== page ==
Agrovoltaics has been a great promise of renewables for decades. We already know what its potential is in Europe

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Philosophy has little new. That combining solar panels and agriculture could be a good way to improve the use of land and achieve synergies is something that was raised a long time ago, in the 80s. Little by little, and especially throughout the last decade, the so-called agrovoltaic system has gone from theory to practice, however, with projects in Germany, the United States, Chile, Japan and Spain, where initiatives such as Winesolar, a pilot plant for 40 kW installed in Toledo. Now Danish researchers have put a piece of information on the table that makes that bet even more interesting.

The reason: it shows the enormous potential that agrovoltaics would have in Europe.

A promising “mix”. Recently Kamran Ali Khan Niazi and martha victoriaresearchers of the Aarhus University (AU), they wondered what weight agrovoltaics could really play in Europe. For their analysis, they first focused on a specific point in Denmark and then extrapolated their conclusions, adding databases to study the potential offered by each EU region. His conclusion is interesting: if we took advantage of all the muscle, we would obtain energy to more than cover the current demand.

“The potential of agrovoltaics is enormous, since the electricity generated by agrovoltaic systems could produce 25 times the current demand for electricity in Europe. In total, the potential capacity of agrovoltaics in Europe is 51 TW, which would mean an electricity production of 71,500 TWh/year,” say the researchers, who have just published your analysis in Progress in Photovoltaics.

Does it provide more data? Yeah. The analysis shows that the “eligible areas” for agrovoltaics (APV) are distributed “quite unevenly” in Europe. For example, while he concludes that there are countries where the space suitable for the PAV is minimal, in others double-digit percentages are reached. In the first case, there would be Norway, with 1% of the area; in the second Denmark, with 53%.

When calculating what they consider to be an “eligible area”, the researchers turned to the European database CORINE Land Cover and they applied certain limitations, such as the distance to forests, settlements and roads. They also made sure they coincided with land already used for agriculture. When estimating the potential of agrovoltaics in different areas of Europe, the team used a density of 30 W per square meter. One of the objectives that were set was to keep more than 80% of the land suitable for crops.

How did you rate “eligibility and potential”? Taking into account several factors. In their analysis, the researchers worked with NUTS-2, a nomenclature of the European Union that designates “basic areas for regional policies”, and then carried out an analysis of the terrain. “There are various types, such as forest and semi-natural, wetlands and bodies of water. The most suitable agricultural ones for agrovoltaics are those for cultivation, permanent crops and pastures”, detail.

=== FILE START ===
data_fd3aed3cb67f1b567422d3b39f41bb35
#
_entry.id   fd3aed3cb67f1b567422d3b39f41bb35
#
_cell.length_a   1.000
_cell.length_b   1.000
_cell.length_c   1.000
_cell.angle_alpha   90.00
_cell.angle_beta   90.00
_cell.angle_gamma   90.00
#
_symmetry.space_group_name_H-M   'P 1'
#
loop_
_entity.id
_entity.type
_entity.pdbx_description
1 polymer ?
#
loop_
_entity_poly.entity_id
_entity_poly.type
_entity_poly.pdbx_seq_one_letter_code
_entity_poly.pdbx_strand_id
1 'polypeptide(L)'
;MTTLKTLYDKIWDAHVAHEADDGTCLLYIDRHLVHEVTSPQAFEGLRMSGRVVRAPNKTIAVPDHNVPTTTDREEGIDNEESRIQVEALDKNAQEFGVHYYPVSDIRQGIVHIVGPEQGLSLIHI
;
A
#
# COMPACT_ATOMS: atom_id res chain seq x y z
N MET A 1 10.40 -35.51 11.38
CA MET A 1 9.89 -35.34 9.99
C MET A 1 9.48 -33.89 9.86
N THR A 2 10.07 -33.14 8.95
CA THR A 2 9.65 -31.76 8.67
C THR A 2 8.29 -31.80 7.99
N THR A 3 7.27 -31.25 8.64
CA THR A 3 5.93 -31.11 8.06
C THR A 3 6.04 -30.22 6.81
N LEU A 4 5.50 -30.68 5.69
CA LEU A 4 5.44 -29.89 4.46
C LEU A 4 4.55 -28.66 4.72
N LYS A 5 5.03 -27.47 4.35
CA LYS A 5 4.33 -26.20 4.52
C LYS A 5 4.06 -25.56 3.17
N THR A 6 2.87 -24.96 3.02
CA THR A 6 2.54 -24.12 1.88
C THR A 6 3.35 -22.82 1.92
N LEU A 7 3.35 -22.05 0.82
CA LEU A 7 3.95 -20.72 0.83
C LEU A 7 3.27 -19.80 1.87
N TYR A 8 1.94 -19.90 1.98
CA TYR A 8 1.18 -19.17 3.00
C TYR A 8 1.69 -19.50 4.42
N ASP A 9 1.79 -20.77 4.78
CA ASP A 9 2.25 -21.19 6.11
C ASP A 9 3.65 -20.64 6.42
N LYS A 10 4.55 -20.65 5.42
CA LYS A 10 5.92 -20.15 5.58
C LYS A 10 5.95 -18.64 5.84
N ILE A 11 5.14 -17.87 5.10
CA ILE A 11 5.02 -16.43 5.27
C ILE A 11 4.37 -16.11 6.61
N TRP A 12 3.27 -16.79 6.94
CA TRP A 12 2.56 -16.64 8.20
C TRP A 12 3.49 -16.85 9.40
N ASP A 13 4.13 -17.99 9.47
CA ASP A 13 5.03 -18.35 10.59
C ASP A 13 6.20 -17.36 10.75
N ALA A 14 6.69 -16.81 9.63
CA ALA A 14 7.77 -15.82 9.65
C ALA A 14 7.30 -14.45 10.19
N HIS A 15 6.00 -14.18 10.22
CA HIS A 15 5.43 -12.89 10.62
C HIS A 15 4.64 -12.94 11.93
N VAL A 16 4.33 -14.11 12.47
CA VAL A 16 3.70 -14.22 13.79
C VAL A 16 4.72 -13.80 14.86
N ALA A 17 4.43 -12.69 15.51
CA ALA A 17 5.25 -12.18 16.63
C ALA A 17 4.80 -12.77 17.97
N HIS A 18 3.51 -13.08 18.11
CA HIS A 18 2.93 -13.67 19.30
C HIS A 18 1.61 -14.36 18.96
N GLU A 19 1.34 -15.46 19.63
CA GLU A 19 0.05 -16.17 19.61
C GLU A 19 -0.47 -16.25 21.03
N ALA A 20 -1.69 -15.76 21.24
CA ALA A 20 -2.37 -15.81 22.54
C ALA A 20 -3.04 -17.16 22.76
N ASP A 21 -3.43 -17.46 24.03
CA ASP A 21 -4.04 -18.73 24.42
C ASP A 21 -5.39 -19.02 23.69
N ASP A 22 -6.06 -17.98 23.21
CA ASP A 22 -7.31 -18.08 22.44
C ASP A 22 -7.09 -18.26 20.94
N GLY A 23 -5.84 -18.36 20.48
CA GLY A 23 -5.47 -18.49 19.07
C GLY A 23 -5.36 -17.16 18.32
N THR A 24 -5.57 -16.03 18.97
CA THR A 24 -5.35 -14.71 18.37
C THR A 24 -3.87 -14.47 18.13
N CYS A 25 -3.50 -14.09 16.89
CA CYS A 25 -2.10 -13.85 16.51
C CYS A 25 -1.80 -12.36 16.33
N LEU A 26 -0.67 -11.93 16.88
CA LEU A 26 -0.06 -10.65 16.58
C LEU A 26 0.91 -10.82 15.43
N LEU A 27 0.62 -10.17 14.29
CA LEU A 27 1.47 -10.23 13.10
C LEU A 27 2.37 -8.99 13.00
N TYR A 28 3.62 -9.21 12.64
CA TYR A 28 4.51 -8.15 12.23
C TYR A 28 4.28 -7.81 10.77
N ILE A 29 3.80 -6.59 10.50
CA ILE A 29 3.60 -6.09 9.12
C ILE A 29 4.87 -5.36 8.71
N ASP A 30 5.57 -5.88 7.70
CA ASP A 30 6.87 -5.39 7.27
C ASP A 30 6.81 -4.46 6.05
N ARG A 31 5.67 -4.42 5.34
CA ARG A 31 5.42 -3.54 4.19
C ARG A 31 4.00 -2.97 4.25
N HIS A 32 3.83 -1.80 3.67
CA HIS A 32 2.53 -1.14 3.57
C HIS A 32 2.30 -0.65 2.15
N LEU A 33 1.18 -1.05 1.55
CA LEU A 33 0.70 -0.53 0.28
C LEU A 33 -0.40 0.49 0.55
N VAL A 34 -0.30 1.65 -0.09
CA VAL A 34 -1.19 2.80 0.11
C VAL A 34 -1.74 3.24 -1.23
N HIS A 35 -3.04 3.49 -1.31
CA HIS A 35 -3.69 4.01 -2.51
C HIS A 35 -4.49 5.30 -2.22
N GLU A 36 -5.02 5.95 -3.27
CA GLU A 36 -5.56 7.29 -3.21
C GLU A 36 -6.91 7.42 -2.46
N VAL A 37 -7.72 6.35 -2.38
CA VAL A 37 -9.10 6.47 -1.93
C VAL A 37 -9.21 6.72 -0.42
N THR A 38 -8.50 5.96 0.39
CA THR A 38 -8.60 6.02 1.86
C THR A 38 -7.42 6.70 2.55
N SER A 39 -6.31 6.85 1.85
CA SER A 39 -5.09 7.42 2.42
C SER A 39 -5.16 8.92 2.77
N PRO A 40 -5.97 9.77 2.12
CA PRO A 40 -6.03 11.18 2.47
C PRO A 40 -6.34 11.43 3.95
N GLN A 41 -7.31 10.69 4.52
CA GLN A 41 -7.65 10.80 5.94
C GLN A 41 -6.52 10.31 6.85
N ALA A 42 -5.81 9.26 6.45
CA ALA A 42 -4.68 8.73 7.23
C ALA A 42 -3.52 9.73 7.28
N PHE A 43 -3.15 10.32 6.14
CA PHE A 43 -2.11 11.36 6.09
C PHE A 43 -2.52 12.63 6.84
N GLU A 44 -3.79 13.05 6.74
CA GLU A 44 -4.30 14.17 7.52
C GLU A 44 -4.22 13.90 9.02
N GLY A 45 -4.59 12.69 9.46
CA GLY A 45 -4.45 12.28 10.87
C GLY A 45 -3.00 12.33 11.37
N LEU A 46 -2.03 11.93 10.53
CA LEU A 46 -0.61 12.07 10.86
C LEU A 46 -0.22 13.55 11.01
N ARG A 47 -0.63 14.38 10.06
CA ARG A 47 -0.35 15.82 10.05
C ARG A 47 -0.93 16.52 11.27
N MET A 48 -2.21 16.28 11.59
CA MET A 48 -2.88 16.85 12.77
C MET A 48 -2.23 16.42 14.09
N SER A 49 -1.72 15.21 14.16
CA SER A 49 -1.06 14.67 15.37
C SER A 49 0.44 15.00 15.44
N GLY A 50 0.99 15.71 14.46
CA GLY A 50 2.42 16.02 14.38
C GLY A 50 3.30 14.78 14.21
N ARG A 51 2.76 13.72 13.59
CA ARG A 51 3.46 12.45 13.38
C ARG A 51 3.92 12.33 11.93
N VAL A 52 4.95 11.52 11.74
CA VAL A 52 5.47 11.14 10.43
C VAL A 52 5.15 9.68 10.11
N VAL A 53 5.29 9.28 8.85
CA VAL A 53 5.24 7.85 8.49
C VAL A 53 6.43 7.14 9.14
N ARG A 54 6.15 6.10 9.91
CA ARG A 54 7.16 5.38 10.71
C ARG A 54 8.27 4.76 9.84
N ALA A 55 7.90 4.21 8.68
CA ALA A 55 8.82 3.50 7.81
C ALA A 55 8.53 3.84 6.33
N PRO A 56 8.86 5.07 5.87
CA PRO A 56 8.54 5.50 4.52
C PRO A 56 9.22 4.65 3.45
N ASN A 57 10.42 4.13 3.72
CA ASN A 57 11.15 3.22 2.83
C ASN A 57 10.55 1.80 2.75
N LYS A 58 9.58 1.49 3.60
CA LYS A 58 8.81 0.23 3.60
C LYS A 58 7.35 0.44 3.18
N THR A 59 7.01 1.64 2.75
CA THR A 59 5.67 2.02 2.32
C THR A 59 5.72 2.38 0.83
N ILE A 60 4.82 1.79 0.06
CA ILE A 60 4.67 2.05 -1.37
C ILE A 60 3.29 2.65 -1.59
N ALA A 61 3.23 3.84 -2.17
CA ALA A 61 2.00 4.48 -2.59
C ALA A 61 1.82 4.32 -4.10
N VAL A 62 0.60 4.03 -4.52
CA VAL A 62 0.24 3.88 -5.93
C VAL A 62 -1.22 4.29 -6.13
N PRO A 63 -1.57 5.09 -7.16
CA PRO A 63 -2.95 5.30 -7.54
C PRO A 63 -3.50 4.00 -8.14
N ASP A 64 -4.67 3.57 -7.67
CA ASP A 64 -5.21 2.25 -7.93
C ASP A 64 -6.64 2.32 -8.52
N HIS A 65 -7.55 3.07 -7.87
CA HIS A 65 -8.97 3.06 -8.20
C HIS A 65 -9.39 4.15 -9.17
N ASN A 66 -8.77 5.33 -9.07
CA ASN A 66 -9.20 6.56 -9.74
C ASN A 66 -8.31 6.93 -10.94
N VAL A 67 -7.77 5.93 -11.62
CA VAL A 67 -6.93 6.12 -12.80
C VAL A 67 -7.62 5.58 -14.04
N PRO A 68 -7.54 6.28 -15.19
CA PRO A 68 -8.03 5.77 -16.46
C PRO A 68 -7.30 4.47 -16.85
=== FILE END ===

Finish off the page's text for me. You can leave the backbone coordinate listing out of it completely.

By moving the criteria to the region of Denmark on which they focused their focus, midtjylland, concluded that the “eligible area” is about 8,341 square kilometers. Based on a capacity of around 30 w/m2 and their performance calculations, they calculated that the potential of the agrovoltaic installations at that point in the central region of the country reaches 215 TWh per year. His analysis was extended to Europe, also considering the NUT-2 regions, to assess all “eligible” areas. His conclusion, even reflected in a map: they represent 16.2% and reach an area of ​​around 1.7 million square kilometers.

Land suitable for agrovoltaics in Europe.

Evaluating different options. In his study Ali Khan Niazi and Victory they also valued three possible configurations for APV installations: the use of single-face modules (monofacial), either installed with a fixed inclination or equipped with trackers capable of varying their angle throughout the day, and others that take advantage of both faces (bifacial) and are fixed vertically and in rows. When analyzing both, they paid attention to aspects such as shadows.

“As expected, the axis-tracking configuration yields higher electrical performance, but taking into account the daily generation patterns of the various configurations, the vertical bifacial yields higher price-weighted electrical performance for some countries,” concludes the study.

Because it is important? Because of the enormous potential of photovoltaics and the need to preserve agricultural land. Both objectives need the same thing: terrain. “Local competition for land uses can be problematic and the concentrated deployment of photovoltaic plants can trigger problems of social acceptance,” point out. Against this backdrop, experts point out that the combination of agricultural land with photovoltaic systems shows “great potential” for sustainable energy and even preserving biodiversity.

“Synergies can allow both crops and PV modules to benefit from integration. In dry climates, the shadows cast by the modules could reduce the need for irrigation by up to 20% —need—. Additionally, the panels could also be used to collect rainwater, which can then be used for irrigation. Another possible benefit for the crops is that they could be protected from climatic influences.” As for the modules themselves, one of the advantages is convective cooling.

Images: AgriSolar Clearinghouse (Flickr) and Kamran Ali Khan Niazi and Marta Victoria

In Xataka: Vertical solar panels that work on both sides: the idea of ​​a company to promote “agrovoltaics”

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Written by Editor TLN

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